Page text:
Sunday, May 1, 2016
There are too few leaps into the imaginary abyss in Canadian film history, which is typically reserved in naturalistically documenting social classes, issues, and events. If there’s no such thing as a unified Canadian cinema then it’s made up through its diversity, with competing interests fighting for more representation. But what gets lost in these debates is the art of film and the history of film form in general. There’s nothing at all like Operation Avalanche in the history of Canadian film, except for perhaps John Paizs’ Crime Wave, because its basic premise reinvents what could even be a Canadian film: 1967, at the height of the Cold War, the a/v department for the CIA wants to plant a mole at NASA. With a Zelig-like approach to archival footage, and building on other films like Opération Lune and Capricorn One, the film is even being positioned as a documentary, playing at this year’s Hot Docs, which is fair in terms of the film’s first half at NASA with real staff interviews about their archival library. But it’s its side Méliès that really elevates Operation Avalanche. How to make a film think and put into practice the lessons of Le Voyage dans la Lune or even 2001: A Space Odyssey (Stanley Kubrick even appears in cameo)? Its use of image manipulation and the outmoded front-screen projection effects are particularly well used, and even shown and discussed, for the simple reason of: why not? Operation Avalanche is full of the contagious joys of filmmaking. But it’s also a lot more than that! Johnson, through going back to this decisive historical American period, and in the conspiracy mode, is critiquing these powerful governmental institutions and their corruption and use of coercion. While also, in a Godardian tradition (see the Le Mépris poster), calling into question the veil of fiction and lies of all photographic images. But Operation Avalanche isn’t a thesis film which beats the audience over the head with its message. It looks to the moon and stars for inspiration to say something extremely intimate. It’s a personal film for Johnson as since Nirvana: The Band to The Dirties he’s been pursuing the dissolution of a friendship due to an individualist megalomania. So when Owen gets killed due to his negligence it is actually heartbreaking. For Matt Johnson, similar to Brian de Palma, the end result of failure is guaranteed. But the important thing to do is try! Operation Avalanche is a bittersweet film full of joyous affects that inevitably falls apart. But a sad truth is always better than a fake lie. Johnson’s methods are just the best way to say a message like this in contemporary times. With a few secret projects in the works, Johnson and his production staff are the eccentrics that are redefining the mainstream center. How to think of an innovative and insolent Canadian cinema today? Just look to these guys.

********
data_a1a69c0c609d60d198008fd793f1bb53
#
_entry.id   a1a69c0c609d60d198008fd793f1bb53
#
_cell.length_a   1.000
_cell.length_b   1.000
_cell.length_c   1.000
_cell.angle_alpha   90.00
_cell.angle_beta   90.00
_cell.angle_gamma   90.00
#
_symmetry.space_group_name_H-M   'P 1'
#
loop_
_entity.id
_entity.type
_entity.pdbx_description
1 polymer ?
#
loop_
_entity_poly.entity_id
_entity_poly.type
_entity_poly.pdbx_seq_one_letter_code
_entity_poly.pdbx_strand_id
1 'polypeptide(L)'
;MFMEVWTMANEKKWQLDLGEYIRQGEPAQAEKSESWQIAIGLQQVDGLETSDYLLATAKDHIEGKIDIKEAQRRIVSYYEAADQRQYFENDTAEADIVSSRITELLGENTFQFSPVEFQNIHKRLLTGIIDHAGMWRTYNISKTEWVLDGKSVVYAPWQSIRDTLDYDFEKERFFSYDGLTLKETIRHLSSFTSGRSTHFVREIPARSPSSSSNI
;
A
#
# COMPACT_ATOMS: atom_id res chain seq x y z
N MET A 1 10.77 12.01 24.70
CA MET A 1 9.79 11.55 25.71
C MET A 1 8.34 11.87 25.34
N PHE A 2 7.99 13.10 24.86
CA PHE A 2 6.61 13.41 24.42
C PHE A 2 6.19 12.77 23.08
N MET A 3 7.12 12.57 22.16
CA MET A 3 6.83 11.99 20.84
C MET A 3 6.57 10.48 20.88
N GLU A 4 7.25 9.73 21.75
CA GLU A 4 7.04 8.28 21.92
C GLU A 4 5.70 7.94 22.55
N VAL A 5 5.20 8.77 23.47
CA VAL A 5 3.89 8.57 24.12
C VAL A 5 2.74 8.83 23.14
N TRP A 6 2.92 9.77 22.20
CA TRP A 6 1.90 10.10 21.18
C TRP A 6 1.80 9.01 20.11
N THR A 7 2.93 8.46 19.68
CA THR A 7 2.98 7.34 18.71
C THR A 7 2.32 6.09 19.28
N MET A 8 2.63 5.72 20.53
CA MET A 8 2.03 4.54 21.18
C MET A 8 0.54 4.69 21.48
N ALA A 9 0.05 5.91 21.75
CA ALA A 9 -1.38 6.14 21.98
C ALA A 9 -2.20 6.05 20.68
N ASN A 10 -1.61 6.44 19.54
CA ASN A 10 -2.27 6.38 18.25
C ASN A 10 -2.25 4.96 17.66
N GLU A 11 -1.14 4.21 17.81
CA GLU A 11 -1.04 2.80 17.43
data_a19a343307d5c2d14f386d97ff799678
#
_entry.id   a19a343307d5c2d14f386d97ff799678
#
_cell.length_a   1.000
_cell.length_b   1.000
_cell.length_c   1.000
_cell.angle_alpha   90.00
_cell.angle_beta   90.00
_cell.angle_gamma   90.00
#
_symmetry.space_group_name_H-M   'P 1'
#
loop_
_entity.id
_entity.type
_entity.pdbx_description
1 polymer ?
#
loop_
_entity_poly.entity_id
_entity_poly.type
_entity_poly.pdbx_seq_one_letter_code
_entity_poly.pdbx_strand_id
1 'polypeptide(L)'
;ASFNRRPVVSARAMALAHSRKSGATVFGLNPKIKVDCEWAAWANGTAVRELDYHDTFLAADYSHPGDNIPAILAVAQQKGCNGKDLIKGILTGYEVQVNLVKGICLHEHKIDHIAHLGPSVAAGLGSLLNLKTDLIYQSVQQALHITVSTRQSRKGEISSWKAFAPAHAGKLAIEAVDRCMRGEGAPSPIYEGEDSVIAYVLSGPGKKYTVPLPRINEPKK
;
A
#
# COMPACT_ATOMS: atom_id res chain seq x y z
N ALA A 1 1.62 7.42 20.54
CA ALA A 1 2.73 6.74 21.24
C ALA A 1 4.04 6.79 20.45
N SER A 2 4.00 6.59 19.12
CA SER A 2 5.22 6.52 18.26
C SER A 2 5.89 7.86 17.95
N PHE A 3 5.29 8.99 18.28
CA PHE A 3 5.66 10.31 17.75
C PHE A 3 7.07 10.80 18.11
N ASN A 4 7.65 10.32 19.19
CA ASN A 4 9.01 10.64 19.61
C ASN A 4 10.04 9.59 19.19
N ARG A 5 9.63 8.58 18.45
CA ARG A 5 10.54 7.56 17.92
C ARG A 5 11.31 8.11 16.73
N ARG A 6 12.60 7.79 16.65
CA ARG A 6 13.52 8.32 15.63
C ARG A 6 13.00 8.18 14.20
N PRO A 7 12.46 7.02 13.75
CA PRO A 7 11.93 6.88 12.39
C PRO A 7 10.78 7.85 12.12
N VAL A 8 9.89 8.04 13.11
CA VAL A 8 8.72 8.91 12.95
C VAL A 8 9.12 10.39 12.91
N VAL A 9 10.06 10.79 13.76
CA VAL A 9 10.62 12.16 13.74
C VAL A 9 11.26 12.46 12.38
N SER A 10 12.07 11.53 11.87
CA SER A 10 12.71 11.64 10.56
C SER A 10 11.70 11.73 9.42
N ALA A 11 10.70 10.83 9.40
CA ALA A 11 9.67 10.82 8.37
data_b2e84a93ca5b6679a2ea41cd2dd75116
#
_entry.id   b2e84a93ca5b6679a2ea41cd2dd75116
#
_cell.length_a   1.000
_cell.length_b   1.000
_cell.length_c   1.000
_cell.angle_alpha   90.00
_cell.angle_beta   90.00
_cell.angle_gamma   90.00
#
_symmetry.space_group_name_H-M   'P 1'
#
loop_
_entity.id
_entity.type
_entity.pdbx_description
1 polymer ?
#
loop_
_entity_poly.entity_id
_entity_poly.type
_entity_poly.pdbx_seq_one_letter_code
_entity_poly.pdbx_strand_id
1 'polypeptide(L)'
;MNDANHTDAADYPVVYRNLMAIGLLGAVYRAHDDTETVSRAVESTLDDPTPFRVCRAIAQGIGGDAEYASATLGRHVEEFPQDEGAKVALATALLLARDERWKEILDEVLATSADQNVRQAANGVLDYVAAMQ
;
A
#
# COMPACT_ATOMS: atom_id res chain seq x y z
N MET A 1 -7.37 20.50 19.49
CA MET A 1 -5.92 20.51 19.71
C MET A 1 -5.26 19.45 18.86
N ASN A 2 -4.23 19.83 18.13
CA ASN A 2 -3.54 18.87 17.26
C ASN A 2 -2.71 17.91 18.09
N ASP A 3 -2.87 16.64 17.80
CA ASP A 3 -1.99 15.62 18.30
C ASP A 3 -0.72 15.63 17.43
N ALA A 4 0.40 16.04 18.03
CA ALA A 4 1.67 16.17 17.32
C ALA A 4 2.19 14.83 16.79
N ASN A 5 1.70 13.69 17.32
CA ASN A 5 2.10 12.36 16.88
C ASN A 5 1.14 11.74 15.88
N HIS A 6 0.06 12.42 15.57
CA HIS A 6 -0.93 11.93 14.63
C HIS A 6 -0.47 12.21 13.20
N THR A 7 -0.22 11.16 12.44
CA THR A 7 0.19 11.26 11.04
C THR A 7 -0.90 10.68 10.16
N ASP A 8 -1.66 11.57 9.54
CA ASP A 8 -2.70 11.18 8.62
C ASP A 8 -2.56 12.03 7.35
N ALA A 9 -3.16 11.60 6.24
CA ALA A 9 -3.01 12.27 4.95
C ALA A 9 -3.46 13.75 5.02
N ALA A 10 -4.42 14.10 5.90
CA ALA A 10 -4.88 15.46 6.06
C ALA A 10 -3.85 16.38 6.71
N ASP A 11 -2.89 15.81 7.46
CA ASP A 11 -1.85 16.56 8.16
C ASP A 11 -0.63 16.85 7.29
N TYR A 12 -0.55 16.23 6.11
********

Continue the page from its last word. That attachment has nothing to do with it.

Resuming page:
Friday, April 8, 2016
When Phil states, “If you want to fix something, you need to take everything about it apart. To figure out what’s important,” it should be understood as a guiding spirit to analyze Demolition as its meaning is buried in its detail.
And now finally more people get a chance to appreciate Jean-Marc Vallée's newest masterpiece, Demolition. For my most recent review of it, check out the latest issue of Little White Lies. It'll be playing at the Varsity and Cineplex Yonge-Dundas starting today Friday, April 8th.
Andrew Cividino's dynamic coming of age story Sleeping Giant, about three boys experiencing the pleasures of a restless summer along with the anxieties that inevitably arises, finally starts its theatrical release today, Friday, April 8th at the Varsity. Check it out if can!
For more information check out their Facebook page.
Wednesday, April 6, 2016
David Davidson: Can you tell me how your book So Close to the State/s: The Emergence of Canadian Feature Film Policy (UTP, 1998) came to be? What sparked this research? What methodology problems did you have to solve?
Michael Dorland: I was working as a reporter/editor for Cinema Canada magazine, once upon a time the voice of a nationalist Canadian and Quebec cinema. In the time I was there, roughly from 1980-1985, the major federal policy change regarding film was a shift away from previous attempts to foster feature films (initially using a small $10m production and later through tax-shelter) with a turn to fostering TV production (the Telefilm Television Fund). After all, the broadcasting system was Canadian-owned whereas the cinema distribution system was and remains mainly US-owned. Also working as a reporter, one tends after a while to see the same things come around, and around, and this was systemically the case, whether in attempting to “foster” Canadian film development, or through the CRTC to “foster” Canadian content in broadcasting and music. What I wanted to figure out was why all this endless and seemingly unaware repetition. So in 1987, I got the opportunity to start a Phd in Communication at Concordia. The book is drawn from my dissertation.
The principal methodological problem I faced was finding an operationalizable concept that captured the role of the government/state in film production. Marxist methods had clear limitations in that it was never clear which “bourgeoisie” the Canadian state ‘worked’ for. Cultural studies in Canada at the time, and perhaps still, did not have a clear method other than the subcultural. What worked in the end, and it was something of a fluke, the result of much reading of Foucault, was the concept of governmentality, which seemed ideally suited for the Canadian context; that is, of an overriding state interest in the orientation of both economy and society without being clearly a class interest, but a muddle of some nationalist ideas mixed in with state interests as an end in itself. The other problem, with which I began first, was access to information held in government bureaucracies.